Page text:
The Justice Department announced a murder indictment Tuesday against a Colombian rebel group and six of its members in connection with the deaths of three Americans.

Attorney General John Ashcroft said members of the Revolutionary Armed Forces of Colombia, or FARC, kidnapped the Americans in February 1999 as they worked with Indians in northeastern Colombia. Days later, the kidnappers shot them, Ashcroft said.

Those slain were Terence Freitas, Ingrid Washinawatok and Lahee'Enae Gay. Ashcroft said the three "went to Colombia to do good and instead were met with great evil." The bodies were found in nearby Venezuela.

"Today's action is a step toward ridding our hemisphere of the narcoterrorism that threatens our lives, our freedom and our human dignity," Ashcroft said.

Ashcroft and the Justice Department have increasingly pursued the world's largest drug traffickers as another way to stem the flow of cash and weapons to terrorists.

A senior Justice official, speaking on condition of anonymity, said those indicted Tuesday were not in U.S. custody. Ashcroft said U.S. officials will work with authorities in Colombia to extradite them if they are captured.

Luis Alberto Moreno, the Colombian ambassador to the United States, said: "The Colombian government will study the request of extradition by the U.S., and if approved by government and tribunals, those individuals will be extradited when they are arrested. I do not have any information if one or more of those mentioned in indictment are arrested."

Colombia's attorney general Luis Camilo Osorio welcomed the indictment as a weapon against terrorism. "Anyone in the international community that can help us combat terrorism is welcome," he said.

The indictment, returned by a grand jury in U.S. District Court in Washington, accused the FARC organization and the individuals of murder, conspiracy to commit murder, using a firearm during a crime of violence and aiding and abetting.

Washington broke off tentative peace contacts with FARC following the deaths of the three Americans.

The grand jury said FARC and its members considered U.S. citizens to be military advisers and thus legitimate military targets.

The six individuals were identified as German Briceno "Granobles" Suarez; El Marrano, also known as Fernando or "The Pig"; Jeronimo; Gustavo Bocota Aguablanca; Nelson Vargas Rueda; and Dumar. Only single names were provided for Jeronimo and Dumar, although the indictment included grainy photographs of the two along with a picture of El Marrano.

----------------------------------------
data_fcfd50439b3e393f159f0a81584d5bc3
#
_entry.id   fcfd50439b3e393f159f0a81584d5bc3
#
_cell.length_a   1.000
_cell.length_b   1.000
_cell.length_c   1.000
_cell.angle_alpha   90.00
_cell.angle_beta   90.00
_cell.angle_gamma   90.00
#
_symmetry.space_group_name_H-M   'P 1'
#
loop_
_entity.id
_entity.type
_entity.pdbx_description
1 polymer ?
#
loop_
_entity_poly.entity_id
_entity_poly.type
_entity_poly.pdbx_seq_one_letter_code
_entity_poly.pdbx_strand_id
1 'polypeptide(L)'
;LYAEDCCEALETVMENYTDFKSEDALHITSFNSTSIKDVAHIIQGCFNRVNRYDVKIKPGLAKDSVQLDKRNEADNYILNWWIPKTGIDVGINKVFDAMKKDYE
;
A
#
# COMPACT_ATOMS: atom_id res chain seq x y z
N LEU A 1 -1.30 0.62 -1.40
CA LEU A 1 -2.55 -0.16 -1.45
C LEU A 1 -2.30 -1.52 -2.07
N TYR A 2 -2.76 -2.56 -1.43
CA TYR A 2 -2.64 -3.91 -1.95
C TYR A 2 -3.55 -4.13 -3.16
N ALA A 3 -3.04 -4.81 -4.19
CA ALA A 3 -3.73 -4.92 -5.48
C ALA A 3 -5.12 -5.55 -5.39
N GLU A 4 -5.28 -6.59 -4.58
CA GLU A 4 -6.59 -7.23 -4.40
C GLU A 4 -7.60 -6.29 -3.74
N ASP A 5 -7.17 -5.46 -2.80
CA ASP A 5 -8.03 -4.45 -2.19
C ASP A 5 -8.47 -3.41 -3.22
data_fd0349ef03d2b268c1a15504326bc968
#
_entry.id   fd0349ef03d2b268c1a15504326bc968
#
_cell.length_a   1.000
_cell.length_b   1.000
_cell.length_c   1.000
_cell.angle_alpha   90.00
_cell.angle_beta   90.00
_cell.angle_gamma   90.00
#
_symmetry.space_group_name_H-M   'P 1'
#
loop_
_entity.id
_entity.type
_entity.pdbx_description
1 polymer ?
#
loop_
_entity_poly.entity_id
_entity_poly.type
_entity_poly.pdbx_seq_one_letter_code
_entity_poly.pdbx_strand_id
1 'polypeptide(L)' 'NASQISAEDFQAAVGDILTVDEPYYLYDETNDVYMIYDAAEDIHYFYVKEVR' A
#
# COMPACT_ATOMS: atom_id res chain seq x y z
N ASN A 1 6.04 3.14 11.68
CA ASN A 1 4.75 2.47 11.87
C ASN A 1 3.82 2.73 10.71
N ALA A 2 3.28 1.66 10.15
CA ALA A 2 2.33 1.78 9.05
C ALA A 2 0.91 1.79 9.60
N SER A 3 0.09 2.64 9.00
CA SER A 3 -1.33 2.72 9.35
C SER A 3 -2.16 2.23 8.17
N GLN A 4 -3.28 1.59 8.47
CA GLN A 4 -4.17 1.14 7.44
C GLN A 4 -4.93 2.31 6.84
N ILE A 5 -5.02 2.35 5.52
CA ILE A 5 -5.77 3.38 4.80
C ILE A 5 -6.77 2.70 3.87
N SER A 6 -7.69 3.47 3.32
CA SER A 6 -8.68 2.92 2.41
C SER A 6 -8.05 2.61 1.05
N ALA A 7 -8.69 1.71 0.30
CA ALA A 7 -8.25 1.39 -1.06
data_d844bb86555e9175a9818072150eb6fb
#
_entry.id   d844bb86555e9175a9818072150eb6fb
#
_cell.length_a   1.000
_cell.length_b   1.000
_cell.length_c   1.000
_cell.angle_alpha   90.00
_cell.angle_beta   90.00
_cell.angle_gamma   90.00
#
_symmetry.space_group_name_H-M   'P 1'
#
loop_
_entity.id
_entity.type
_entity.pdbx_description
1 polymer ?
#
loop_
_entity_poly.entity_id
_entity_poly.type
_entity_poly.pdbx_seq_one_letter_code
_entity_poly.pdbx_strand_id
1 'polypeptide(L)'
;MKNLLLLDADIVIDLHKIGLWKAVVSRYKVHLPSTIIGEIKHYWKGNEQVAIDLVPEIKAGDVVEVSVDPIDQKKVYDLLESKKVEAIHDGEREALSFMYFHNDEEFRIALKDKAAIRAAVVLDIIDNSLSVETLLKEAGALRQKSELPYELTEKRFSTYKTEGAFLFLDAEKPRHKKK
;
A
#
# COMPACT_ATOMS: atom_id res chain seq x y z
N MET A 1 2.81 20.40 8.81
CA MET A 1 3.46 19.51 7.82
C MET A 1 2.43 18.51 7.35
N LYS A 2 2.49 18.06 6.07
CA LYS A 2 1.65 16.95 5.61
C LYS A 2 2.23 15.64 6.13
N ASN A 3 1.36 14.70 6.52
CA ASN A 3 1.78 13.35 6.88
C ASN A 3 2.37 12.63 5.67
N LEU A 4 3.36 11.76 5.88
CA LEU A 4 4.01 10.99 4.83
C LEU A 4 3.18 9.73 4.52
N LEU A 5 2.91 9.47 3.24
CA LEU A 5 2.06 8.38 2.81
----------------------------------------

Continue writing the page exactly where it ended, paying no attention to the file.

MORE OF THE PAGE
Briceno was convicted in absentia in Colombia last September of homicide, kidnapping and rebellion and sentenced to 40 years in prison for the 1999 murders of the three Americans. A brother of the senior military leader of FARC, Briceno has not been captured.

The indictment said Briceno instructed FARC members to seize the Americans and later told a colleague over the radio, "Those that don't pay get their heads chopped off." Days later, a FARC member radioed that one of the hostages appeared to be ill and dying, and Briceno replied that he was unconcerned, the indictment said. The shootings took place five days later.

"Just as we fight terrorism in the mountains of south Asia, we will fight terrorism in our own hemisphere," Ashcroft said.

Ashcroft has said previously that members of FARC have killed 13 Americans since 1980 and kidnapped more than a hundred others, including three U.S. missionaries in 1993 who are believed to have been killed.

FARC has been frequently implicated in cocaine running that affects the United States, U.S. officials have said.

The rebel group is estimated to have 17,000 members and is one of three main rebel groups involved in Colombia's long strife.

Last month, Ashcroft announced the indictment on cocaine charges of three FARC members who conspired to deliver planeloads of cocaine into the United States from 1994 to February 2001.

The three included Tomas Molina Caracas, whom the government said commands FARC's 16th Front, which operates in eastern Colombia and controlled an airstrip near Barranco Minas. The government regards the airstrip as essential for carrying processed cocaine out of the rural region. Molina is known in the region as "El Negro Acacio."

The others identified as FARC members in that indictment were Carlos Bolas and a man known to the government only as "Oscar El Negro."